Cumorah (the Jaredite Ramah) is the key to Book of Mormon geography. Not only does it connect the two ancient civilizations (Nephites and Jaredites), but it is the one definite modern site identified by Joseph, Oliver, and their contemporaries and successors.
The Hill Cumorah (also the Jaredite Ramah) is the key to understanding the setting of the Book of Mormon events in the New World. Not only does it connect the two ancient civilizations (Nephites and Jaredites), but it is the one definite modern site identified by Joseph, Oliver, and their contemporaries and successors.
We all recognize that people can believe whatever they want. And it is axiomatic that people will find evidence to confirm their biases. That makes it a fool's errand to think that "the evidence" will cause people to change their opinions, but evidence can lead people to re-think and ponder.
For many believers, the appropriate analysis involves three questions.
1. What does the Book of Mormon teach?
2. What have the prophets taught?
3. Is there external evidence to support what the prophets and scriptures have taught?
Both believers and nonbelievers have a range of responses to these questions. Here we'll consider some FAQs.
Q. Why is Cumorah important?
A. Cumorah is a pivotal issue for understanding the historicity of the Book of Mormon and the credibility of Joseph, Oliver, and their contemporaries and successors.
There are two categories of working hypotheses for Cumorah.
(1) Cumorah is in New York.
(2) Cumorah is not in New York.
If the prophets were correct and Cumorah is in New York, that pin in the map guides the interpretation of the text and assessment of external evidence.
If the prophets were incorrect and Cumorah is not in New York, then Cumorah could be anywhere in the world, or it could be an allegory or parable.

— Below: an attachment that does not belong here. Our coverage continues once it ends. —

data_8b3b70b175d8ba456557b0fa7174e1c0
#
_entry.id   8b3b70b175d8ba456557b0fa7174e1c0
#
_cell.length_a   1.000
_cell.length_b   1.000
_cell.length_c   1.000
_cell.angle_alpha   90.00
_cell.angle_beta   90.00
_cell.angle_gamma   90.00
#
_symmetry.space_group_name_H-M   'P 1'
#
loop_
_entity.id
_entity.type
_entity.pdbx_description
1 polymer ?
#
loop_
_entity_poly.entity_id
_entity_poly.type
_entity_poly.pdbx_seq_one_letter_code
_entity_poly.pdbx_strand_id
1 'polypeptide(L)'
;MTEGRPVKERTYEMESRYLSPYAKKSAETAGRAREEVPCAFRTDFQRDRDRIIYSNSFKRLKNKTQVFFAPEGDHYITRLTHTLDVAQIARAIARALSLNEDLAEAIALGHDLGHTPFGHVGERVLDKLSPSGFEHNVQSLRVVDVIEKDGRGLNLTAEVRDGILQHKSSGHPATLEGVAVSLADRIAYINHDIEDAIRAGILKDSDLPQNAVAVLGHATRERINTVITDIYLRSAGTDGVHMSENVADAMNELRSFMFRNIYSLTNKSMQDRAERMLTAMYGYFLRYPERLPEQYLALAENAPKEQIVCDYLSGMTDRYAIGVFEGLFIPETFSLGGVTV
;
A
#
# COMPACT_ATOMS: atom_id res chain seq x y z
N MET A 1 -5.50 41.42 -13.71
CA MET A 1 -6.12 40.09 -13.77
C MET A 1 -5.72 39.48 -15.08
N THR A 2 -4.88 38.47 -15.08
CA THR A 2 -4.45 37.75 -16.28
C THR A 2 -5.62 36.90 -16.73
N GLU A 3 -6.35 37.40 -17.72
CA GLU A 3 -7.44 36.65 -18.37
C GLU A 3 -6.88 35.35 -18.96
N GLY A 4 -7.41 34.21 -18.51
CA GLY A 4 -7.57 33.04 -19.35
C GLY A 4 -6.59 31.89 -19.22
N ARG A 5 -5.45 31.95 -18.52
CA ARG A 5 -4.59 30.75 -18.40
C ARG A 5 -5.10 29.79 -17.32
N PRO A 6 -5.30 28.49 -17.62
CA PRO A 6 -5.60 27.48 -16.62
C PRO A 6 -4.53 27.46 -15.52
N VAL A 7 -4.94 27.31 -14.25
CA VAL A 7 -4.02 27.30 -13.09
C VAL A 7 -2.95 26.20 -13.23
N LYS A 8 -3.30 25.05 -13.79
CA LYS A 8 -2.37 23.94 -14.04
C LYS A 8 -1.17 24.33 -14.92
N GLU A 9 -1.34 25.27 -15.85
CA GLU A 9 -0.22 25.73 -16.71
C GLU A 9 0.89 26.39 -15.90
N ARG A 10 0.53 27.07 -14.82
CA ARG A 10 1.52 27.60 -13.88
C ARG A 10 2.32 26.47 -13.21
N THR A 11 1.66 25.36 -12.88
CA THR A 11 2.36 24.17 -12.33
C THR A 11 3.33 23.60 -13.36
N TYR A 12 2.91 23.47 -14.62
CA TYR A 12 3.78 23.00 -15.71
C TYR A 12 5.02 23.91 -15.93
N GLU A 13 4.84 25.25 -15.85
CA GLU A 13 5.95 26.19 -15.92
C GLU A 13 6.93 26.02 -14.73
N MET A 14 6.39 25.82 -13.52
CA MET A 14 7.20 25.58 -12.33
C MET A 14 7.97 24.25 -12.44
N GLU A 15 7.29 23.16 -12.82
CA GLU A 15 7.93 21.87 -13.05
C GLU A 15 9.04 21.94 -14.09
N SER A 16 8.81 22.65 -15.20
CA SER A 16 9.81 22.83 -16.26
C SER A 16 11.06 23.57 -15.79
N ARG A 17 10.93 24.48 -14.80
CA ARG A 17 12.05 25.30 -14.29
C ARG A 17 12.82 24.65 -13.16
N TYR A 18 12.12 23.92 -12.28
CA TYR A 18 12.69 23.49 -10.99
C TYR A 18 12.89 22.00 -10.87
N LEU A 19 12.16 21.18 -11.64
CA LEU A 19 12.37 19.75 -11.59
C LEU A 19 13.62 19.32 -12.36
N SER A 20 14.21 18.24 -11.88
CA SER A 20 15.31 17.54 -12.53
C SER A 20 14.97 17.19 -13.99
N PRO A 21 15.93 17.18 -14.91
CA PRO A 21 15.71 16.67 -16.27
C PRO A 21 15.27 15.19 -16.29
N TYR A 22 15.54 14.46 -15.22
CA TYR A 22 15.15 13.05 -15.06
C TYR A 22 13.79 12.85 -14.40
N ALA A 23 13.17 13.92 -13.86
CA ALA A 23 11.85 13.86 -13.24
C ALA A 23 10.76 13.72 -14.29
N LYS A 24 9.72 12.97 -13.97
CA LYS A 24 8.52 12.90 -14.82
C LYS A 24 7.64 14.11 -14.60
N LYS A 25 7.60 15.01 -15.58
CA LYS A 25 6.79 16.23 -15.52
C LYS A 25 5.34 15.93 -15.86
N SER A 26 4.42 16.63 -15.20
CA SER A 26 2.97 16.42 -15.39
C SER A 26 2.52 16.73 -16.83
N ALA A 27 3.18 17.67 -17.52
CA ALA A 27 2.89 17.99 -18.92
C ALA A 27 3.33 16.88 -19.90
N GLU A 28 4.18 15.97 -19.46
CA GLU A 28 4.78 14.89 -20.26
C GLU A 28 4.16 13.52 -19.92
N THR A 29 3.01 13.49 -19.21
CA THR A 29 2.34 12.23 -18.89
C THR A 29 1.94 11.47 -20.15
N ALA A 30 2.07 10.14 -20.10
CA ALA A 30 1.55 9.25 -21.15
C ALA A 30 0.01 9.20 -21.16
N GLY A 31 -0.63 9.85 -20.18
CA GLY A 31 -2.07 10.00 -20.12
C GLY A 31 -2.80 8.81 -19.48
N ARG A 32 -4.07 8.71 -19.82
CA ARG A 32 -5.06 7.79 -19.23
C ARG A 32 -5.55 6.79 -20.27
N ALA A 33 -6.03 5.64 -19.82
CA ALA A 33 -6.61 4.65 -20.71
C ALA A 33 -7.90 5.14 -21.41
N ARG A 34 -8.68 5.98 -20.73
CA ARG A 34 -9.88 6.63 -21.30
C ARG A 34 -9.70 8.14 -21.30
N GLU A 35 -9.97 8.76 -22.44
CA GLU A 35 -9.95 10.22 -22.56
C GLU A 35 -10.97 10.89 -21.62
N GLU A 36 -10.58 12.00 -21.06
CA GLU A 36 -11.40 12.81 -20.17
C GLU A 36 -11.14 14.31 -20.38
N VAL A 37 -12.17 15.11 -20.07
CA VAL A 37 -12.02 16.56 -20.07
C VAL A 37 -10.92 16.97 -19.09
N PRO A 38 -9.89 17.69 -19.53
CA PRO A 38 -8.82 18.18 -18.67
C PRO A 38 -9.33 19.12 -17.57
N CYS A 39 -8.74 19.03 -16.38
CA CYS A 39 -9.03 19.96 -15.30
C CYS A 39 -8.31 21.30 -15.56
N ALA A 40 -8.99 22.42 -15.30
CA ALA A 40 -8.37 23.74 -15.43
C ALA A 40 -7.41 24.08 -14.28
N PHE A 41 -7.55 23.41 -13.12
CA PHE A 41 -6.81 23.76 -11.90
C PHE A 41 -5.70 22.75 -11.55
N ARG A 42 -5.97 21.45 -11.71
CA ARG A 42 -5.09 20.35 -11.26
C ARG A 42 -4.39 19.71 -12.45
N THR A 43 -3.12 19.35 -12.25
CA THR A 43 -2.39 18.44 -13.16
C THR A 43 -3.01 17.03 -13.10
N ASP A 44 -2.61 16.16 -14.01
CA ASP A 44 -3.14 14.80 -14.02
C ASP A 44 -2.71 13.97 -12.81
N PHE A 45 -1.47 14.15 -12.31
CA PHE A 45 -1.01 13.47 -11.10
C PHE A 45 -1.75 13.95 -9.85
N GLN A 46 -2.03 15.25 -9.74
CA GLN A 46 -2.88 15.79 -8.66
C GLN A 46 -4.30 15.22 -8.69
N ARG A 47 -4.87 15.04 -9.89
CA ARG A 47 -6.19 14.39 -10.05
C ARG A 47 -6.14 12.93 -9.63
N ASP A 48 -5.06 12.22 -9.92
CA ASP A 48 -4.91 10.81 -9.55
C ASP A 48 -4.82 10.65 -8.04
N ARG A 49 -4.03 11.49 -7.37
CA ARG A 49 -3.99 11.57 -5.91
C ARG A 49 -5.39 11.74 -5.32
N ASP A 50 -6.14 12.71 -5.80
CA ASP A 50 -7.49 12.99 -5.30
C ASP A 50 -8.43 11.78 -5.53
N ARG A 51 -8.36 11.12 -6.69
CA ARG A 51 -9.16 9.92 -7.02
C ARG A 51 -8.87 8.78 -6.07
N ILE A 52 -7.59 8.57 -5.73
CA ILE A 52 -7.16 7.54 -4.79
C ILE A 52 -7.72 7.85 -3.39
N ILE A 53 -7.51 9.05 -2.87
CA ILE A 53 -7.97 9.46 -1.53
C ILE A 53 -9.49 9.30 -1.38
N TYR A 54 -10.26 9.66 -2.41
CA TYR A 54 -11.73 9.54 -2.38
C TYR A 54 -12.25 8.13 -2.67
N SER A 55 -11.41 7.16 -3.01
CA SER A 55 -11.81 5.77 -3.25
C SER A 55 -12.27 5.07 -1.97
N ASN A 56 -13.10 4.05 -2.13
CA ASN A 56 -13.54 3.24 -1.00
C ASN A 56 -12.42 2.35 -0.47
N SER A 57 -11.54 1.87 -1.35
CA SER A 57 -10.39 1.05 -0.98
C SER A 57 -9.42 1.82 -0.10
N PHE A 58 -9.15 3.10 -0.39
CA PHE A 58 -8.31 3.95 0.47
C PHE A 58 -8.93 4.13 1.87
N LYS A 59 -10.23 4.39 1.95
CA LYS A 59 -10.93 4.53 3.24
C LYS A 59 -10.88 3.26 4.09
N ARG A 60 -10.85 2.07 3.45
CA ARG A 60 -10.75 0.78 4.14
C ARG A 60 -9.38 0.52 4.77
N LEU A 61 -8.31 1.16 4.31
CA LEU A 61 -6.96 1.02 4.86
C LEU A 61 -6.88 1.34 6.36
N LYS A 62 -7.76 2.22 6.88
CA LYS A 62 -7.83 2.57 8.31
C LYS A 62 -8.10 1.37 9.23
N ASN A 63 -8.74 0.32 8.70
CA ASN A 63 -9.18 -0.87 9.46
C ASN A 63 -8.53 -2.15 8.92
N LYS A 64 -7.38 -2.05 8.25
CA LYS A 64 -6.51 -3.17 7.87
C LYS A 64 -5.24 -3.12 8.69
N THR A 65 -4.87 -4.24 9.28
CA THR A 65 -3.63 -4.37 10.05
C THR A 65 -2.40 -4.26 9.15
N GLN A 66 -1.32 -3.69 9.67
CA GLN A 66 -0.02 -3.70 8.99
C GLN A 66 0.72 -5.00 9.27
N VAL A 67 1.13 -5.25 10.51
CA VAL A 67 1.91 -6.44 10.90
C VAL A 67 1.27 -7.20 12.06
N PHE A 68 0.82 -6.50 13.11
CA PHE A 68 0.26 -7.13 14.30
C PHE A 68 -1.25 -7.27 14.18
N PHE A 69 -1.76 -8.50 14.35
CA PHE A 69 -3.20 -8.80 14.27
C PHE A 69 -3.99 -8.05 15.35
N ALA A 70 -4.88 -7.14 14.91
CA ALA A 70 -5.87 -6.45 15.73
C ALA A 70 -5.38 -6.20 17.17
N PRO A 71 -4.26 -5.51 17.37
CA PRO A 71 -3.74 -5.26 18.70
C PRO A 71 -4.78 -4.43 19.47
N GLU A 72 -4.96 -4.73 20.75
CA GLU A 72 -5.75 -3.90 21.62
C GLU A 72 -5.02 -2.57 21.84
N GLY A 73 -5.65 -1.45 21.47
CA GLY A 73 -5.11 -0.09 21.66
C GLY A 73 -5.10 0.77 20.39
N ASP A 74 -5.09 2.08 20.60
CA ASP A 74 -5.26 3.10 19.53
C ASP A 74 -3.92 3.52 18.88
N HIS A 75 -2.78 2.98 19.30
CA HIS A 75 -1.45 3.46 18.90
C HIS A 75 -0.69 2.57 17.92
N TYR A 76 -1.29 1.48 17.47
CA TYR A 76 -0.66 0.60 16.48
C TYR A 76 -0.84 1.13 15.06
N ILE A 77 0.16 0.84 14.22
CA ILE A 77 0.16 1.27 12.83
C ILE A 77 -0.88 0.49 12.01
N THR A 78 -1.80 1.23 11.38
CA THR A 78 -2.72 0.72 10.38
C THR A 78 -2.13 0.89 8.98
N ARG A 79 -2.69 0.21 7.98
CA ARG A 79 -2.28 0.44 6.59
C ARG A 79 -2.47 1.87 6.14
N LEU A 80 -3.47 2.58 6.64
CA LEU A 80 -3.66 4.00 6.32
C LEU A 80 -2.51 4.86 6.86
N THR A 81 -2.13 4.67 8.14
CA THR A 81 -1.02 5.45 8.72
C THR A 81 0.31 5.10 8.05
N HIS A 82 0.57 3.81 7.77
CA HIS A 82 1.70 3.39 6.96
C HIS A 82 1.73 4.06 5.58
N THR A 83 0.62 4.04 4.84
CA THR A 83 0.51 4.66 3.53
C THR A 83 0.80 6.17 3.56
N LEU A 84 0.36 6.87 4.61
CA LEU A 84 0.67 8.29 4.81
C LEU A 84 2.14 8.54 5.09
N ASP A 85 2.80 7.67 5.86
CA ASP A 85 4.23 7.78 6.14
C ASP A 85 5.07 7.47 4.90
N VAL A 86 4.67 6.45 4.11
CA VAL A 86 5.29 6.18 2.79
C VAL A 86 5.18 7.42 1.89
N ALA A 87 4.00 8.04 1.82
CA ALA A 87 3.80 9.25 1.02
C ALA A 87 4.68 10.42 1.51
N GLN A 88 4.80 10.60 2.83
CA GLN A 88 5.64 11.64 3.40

Note 1: Some people say Cumorah is not in New York, but it is somewhere in the western hemisphere. However, the same prophets who declared the Book of Mormon took place in the western hemisphere also said Cumorah was in New York. If these prophets were wrong about the New York Cumorah, there is no reason to assume they were correct about other geographical information, including the hemisphere. The text says only that Jared, Lehi and Mulek crossed the "great waters," which we assume means the oceans, but the text says nothing about which ocean they crossed or where they landed.
Note 2. The New York location of Cumorah does not determine the location of other events in the Book of Mormon. Even with the New York Cumorah, there are multiple operating hypotheses, ranging from a hemispheric setting to the local area of western New York.
Q. Why have prophets taught that Cumorah is in New York?
A. Because Joseph and Oliver said Cumorah was in New York.
There are several historical sources for this teaching. Here are a few.
1. In early 1827, before Joseph obtained the plates, he referred to the hill as Cumorah, according to the way Moroni identified it. "as I passed by the hill of Cumorah, where the plates are, the angel of the Lord met me and said, that I had not been engaged enough in the work of the Lord..."